Martin explained that government debt as a share of GDP declined in the second half of the 1990s and stayed relatively constant until the Great Recession. However, the large deficits of 2009-13 more than doubled the debt held by the public. The CBO estimates that debt will reach 75.4 percent of GDP by the end of this year and 85.6 percent of GDP by 2026. Martin wrote: "These figures are very high for peacetime in the United States but are not necessarily alarming compared with debt levels in other developed countries."

The Federal Budget

Martin also examined the major components of the federal budget as percentages of GDP. (Like figures of the variables, a table showing these components for selected time periods is available in theEconomic Synopses essay "U.S. Fiscal Policy: Reality and Outlook.")

Regarding revenues, Martin noted that individual income taxes as a percentage of GDP declined due to tax provisions enacted during the Great Recession. They fell from an average of 8.3 percent for the period 1991-2000 to an average of 7.1 percent for the period 2008-13. However, this percentage is expected to increase over the next decade, averaging 9.3 percent of GDP for the period 2017-26, according to the CBO.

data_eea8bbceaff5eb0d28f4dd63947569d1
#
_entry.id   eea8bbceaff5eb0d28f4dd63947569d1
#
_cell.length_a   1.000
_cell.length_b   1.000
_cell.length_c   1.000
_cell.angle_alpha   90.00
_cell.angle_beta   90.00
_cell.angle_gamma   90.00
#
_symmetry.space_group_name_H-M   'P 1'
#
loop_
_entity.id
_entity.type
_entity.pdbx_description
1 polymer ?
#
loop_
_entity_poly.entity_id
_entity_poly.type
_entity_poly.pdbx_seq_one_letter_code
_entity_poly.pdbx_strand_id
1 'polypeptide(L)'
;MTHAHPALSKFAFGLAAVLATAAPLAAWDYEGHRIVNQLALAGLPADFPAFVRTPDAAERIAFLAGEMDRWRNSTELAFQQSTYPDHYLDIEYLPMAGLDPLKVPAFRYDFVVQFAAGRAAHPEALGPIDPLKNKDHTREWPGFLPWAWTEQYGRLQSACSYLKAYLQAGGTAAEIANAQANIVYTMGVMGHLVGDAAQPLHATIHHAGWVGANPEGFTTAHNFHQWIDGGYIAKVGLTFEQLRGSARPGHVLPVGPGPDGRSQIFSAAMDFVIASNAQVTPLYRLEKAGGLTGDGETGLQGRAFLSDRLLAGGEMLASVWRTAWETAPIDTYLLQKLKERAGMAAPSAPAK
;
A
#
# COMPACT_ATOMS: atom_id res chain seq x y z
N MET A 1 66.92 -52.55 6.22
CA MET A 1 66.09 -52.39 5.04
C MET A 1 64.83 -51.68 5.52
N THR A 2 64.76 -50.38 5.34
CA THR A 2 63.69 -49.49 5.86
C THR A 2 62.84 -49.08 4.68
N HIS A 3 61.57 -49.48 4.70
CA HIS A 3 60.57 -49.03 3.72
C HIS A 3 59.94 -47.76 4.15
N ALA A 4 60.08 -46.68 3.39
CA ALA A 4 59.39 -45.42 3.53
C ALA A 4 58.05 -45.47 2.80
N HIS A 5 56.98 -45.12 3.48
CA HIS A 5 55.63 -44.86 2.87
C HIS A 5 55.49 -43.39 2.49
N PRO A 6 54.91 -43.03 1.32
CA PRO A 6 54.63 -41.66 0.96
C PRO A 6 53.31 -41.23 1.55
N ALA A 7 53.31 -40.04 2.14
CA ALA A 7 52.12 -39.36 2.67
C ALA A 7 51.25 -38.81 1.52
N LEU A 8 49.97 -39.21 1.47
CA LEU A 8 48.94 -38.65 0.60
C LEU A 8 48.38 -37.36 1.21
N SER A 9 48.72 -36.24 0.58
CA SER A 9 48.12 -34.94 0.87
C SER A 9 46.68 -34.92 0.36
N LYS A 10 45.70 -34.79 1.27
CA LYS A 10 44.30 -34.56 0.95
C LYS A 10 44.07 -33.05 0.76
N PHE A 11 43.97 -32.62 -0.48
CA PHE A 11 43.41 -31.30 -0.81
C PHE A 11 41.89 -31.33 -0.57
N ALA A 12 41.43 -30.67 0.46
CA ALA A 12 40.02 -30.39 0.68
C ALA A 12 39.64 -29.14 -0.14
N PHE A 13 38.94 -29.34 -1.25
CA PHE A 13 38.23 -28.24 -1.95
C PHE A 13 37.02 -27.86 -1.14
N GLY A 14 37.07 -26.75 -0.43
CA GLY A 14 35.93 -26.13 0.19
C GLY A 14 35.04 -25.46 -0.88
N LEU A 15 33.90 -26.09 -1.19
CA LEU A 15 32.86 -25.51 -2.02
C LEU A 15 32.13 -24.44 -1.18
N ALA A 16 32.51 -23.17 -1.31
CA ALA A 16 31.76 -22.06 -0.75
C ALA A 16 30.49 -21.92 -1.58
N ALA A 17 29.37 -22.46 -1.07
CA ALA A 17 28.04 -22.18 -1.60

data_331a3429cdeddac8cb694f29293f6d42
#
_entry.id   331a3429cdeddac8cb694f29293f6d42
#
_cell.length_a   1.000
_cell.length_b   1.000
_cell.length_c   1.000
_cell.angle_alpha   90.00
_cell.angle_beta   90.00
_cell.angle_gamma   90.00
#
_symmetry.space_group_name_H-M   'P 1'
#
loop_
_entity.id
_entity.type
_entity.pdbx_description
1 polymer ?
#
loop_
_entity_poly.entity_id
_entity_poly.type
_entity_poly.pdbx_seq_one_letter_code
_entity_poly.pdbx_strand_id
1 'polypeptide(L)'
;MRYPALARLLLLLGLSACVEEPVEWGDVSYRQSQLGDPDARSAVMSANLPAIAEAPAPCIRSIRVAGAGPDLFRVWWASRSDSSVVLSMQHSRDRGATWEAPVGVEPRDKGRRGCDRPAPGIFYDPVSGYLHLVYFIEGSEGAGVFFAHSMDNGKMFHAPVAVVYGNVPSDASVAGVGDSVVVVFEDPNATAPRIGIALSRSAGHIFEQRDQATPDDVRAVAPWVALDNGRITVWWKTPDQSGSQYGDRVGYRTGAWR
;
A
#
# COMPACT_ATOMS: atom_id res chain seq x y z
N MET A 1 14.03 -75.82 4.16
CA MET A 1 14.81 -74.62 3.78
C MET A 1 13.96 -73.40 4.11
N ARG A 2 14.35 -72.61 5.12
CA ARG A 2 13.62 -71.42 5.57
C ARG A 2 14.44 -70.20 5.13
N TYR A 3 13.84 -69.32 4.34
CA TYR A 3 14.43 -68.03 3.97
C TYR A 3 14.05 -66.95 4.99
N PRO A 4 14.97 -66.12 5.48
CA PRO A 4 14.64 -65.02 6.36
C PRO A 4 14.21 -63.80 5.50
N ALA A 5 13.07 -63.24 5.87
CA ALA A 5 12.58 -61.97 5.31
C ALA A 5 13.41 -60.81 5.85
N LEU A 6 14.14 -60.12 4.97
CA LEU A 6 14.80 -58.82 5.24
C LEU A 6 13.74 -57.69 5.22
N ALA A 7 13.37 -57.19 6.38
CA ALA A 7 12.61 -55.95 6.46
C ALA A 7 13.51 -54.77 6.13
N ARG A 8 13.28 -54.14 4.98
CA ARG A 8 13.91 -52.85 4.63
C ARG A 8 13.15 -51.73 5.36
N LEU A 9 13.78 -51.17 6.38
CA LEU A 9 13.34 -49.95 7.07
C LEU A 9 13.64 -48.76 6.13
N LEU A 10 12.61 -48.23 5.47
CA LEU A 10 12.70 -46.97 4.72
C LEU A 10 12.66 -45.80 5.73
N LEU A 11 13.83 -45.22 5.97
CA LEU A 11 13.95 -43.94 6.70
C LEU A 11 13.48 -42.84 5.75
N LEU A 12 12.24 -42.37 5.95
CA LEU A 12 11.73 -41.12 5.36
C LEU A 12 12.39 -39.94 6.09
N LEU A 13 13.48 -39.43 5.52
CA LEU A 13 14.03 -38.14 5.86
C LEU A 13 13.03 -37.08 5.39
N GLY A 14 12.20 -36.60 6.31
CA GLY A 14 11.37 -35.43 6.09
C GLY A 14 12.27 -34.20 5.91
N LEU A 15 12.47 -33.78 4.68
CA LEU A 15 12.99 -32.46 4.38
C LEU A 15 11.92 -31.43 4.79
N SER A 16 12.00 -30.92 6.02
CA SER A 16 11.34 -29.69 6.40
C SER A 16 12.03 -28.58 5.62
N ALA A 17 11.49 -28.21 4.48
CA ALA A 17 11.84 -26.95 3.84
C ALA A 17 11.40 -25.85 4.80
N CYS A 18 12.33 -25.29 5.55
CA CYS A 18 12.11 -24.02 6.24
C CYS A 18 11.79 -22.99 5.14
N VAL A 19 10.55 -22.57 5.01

About this increase, Martin wrote: "Note, however, that the increase in tax revenues from individual income taxes in terms of GDP is mainly due to 'bracket creep': The CBO estimates that individual income will grow faster than inflation, pushing more taxpayers into higher tax brackets."

Martin also noted that outlays as a percentage of GDP are expected to be higher than in previous periods, with much of this increase attributed to mandatory outlays, in particular Social Security and health care. For the period 2001-07, Social Security and major health care averaged 7.7 percent of GDP. However, as Martin wrote: "Over the next decade, expenditures for Social Security and health care will average 11.3 percent of GDP."

Additional Resources


Views expressed are not necessarily those of the Federal Reserve Bank of St. Louis or of the Federal Reserve System.


>>>>> Scroll down to view and make comments <<<<<<

Click here for Historical News Post Listing

Make a Comment

Econintersect wants your comments, data and opinion on the articles posted.  As the internet is a "war zone" of trolls, hackers and spammers - Econintersect must balance its defences against ease of commenting.  We have joined with Livefyre to manage our comment streams.

To comment, using Livefyre just click the "Sign In" button at the top-left corner of the comment box below. You can create a commenting account using your favorite social network such as Twitter, Facebook, Google+, LinkedIn or Open ID - or open a Livefyre account using your email address.